So as far as bad versus good, it’s all pretty much how you look at it. Check out our follow-up article: How to Naturally Control Weeds, and stay tuned for more in our new series about weeds.

Author: Robin Horton is editor-in-chief of Urban Gardens, the award-winning and Webby-nominated design, sustainable living and travel blog.

She also writes about community gardens, edible landscaping, sustainable urban agriculture, and micro-farms.

Do seeds from Bad bag weed produce bad bud grow?

Yeah, there’s a 100W HPS at the top, just one plant to maturity.

Active Member

BTW, anyone have any ideas as to the strain?

Growth: 100W MH + Four T30 Fluorescents, 5000K
Flower: 100W HPS + Four T30 Flourescents, 3000K

Active Member

I was pondering this, and came to the conclusion good weed is usually good because the grower paid attention to what the plants needs were, genetics does have a large play on how they mature, but in the end they all mature in to weed. its just like us humans some people are healthy all the time, some have to work to stay healthy. other have to work really hard.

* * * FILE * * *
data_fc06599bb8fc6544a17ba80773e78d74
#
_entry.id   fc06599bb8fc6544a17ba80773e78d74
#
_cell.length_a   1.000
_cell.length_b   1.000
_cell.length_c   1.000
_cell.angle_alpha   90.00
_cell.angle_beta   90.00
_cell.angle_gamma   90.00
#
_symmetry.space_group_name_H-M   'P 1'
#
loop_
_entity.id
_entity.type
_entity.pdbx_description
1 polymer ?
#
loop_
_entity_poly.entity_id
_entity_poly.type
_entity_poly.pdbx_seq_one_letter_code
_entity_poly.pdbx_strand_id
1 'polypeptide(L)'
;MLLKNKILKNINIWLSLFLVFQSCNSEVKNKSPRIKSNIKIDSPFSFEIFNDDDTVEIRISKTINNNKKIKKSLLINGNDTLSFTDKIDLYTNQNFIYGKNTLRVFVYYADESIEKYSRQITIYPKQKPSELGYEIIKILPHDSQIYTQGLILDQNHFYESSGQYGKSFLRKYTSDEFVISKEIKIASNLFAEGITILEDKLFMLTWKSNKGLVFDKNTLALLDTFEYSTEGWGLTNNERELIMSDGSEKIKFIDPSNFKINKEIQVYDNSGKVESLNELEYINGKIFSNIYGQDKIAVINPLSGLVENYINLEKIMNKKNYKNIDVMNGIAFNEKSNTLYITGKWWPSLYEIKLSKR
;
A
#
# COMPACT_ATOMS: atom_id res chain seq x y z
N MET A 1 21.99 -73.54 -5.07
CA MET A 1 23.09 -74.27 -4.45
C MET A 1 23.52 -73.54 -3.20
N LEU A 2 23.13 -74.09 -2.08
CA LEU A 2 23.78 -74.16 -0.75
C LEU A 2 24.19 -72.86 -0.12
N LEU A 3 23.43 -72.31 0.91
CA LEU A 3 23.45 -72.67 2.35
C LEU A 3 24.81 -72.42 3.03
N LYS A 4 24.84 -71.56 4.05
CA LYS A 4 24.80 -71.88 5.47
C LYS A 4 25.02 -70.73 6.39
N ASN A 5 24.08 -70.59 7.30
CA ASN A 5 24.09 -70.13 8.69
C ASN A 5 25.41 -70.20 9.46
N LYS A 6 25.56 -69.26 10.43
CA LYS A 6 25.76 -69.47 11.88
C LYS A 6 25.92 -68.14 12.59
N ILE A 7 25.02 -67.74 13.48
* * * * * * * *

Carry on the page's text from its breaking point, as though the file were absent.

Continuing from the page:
I would opt for the best bag seed you can come by and start there.

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I was pondering this, and came to the conclusion good weed is usually good because the grower paid attention to what the plants needs were, genetics does have a large play on how they mature, but in the end they all mature in to weed. its just like us humans some people are healthy all the time, some have to work to stay healthy. other have to work really hard.